Microsoft Dynamics GP Support Debugging Tool

July 30, 2008

You may have heard about the Support Debugging Tool for Microsoft Dynamics GP previewed a few months ago at the Microsoft Dynamics GP Technical Airlift 2008 in May with good reception among the attending crowd.

What is the Support Debugging Tool?

The Support Debugging Tool is a Dexterity application which contains a collection of utilities and tools to make the task of supporting, developing and debugging Microsoft Dynamics GP easier and faster.

David Musgrave, author of the tool says “I originally developed the tool when our Microsoft Dynamics Support in the Asia Pacific region was assisting a customer with a situation that produced invalid data in a table, but no cause could be replicated. Looking at the customer’s data it was verified that there was an incorrect value in the table. No one was able to identify when the previously correct value in the table was being changed to the incorrect value.

Using Dexterity triggers and the ability to programmatically control Dexterity and SQL logging, the Support Debugging Tool was built and used to monitor the table field in question and log the steps which led up to the field changing to the incorrect value. It was able to identify the situation and provide the exact scripts being executed up to the point the error occurred. This information allowed the code issue to be identified and fixed.

Since then the features of the tool have been expanded and will continue to expand as feedback and needs demand.

For more information on Support Debugging Tool please see David Musgrave’s article on the topic.

Until next post!

MG.-
Mariano Gomez, MIS, MVP, MCP, PMP
Maximum Global Business, LLC
http://www.maximumglobalbusiness.com

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Microsoft Dynamics GP’s History… from a Logo Perspective

July 30, 2008

I am not sure if my friend David Musgrave has too much time on his hands, but one thing is for sure: the guy does have some of the coolest articles around the GP blogosphere. This time, David surprises us with a time progression of Dynamics GP logos. If the product history could be documented in pictures, this would be it.

Let’s see, I started working with Dynamics GP when the wheat and red sun logo was around back in 1996. Back then I took R3.15 to Latin American Spanish… not how I want to be reminded of my age.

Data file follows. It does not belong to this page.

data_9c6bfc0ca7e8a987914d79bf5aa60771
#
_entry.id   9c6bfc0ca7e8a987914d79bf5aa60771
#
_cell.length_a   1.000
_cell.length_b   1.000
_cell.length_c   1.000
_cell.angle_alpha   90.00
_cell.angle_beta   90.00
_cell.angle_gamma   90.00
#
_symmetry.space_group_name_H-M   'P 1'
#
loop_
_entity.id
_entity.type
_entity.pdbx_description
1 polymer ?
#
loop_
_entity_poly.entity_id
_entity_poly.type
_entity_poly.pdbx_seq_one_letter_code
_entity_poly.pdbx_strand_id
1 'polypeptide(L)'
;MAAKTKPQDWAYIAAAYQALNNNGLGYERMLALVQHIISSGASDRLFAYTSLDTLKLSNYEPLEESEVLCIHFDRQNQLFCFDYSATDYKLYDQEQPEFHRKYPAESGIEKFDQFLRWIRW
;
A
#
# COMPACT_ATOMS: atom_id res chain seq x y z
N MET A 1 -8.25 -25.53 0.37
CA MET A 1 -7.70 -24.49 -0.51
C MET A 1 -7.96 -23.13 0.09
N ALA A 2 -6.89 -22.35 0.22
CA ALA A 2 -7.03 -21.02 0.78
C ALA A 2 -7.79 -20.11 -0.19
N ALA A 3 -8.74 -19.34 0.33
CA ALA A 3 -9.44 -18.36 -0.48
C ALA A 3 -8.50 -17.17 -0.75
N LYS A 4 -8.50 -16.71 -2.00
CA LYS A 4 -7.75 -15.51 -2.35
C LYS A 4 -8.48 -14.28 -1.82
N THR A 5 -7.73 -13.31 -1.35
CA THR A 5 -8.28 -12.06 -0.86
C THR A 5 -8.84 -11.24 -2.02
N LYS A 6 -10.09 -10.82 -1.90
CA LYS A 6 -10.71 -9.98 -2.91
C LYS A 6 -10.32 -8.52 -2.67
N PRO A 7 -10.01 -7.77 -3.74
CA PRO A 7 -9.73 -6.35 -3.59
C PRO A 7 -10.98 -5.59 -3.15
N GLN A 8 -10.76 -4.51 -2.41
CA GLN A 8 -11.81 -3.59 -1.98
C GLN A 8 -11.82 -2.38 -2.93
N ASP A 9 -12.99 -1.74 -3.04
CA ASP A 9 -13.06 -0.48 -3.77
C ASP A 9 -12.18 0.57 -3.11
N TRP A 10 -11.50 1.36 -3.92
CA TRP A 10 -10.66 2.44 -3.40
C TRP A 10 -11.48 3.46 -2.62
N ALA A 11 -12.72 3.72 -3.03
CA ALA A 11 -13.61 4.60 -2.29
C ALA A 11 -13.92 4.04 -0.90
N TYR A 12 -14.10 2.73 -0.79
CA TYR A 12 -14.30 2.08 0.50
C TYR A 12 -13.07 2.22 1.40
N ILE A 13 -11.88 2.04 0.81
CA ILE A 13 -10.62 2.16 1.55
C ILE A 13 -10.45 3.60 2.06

Until next post!

MG.-
Mariano Gomez, MIS, MVP, MCP, PMP
Maximum Global Business, LLC
http://www.maximumglobalbusiness.com/


Create your own taGetNextNumber stored procedure

July 30, 2008

I have heard this one very often on developers and users newsgroups alike. In past releases of eConnect (8.0 and before) it was not possible to retrieve the next document number for a few existing transactions in the system via eConnect’s COM interface, case in point the Purchasing Receipt Transaction. However, the problem is not limited to eConnect. Many developers have tried to retrieve transactions next document numbers via Integration Manager and have faced the same issue.

The following sample code segment creates a wrapper around the little known dbo.ivNumber_Inc_Dec stored procedure, present within the company database.


create procedure sptaGetNextNumber
@poprctnm char(17) output,
@errorstate int output
as
declare @nextrctnm char(17)

select @poprctnm = poprctnm, @nextrctnm = poprctnm from pop40100
-- call Inc_Dec procedure

exec @errorstate = dbo.ivNumber_Inc_Dec 1, @nextrctnm output, @errorstate output

if @errorstate = 0
update pop40100 set poprctnm = @newrctnm

return
go

grant execute on sp_taGetNextNumber to DYNGRP

The dbo.ivNumber_Inc_Dec stored procedure takes a document number string and increments or decrements the numeric portion based on a flag. The stored procedure uses the following parameters:


[dbo].[ivNumber_Inc_Dec]
@I_tInc_Dec tinyint = NULL,
@IO_vDocNumber varchar(21) = NULL output,
@O_iErrorState int = NULL output

Until next post!

MG.-
Mariano Gomez, MIS, MVP, MCP, PMP
Maximum Global Business, LLC
http://www.maximumglobalbusiness.com/


Microsoft Dynamics GP 10.0 Service Pack 2 Login Issue Fixed

July 25, 2008

Mark has interesting information posted on his blog on a security fix addressed in Microsoft Dynamics GP 10.0 Service Pack 2 (10.00.1061). The original issue had to do with turning on password control with password expiration in GP, which is in turn address by Active Directory. Go on to read Mark’s post on the issue to get the full details.

Until next post!

MG.-
Mariano Gomez, MIS, MVP, MCP, PMP
Maximum Global Business, LLC
http://www.maximumglobalbusiness.com


Cross Dictionary Development with Microsoft Dexterity

July 25, 2008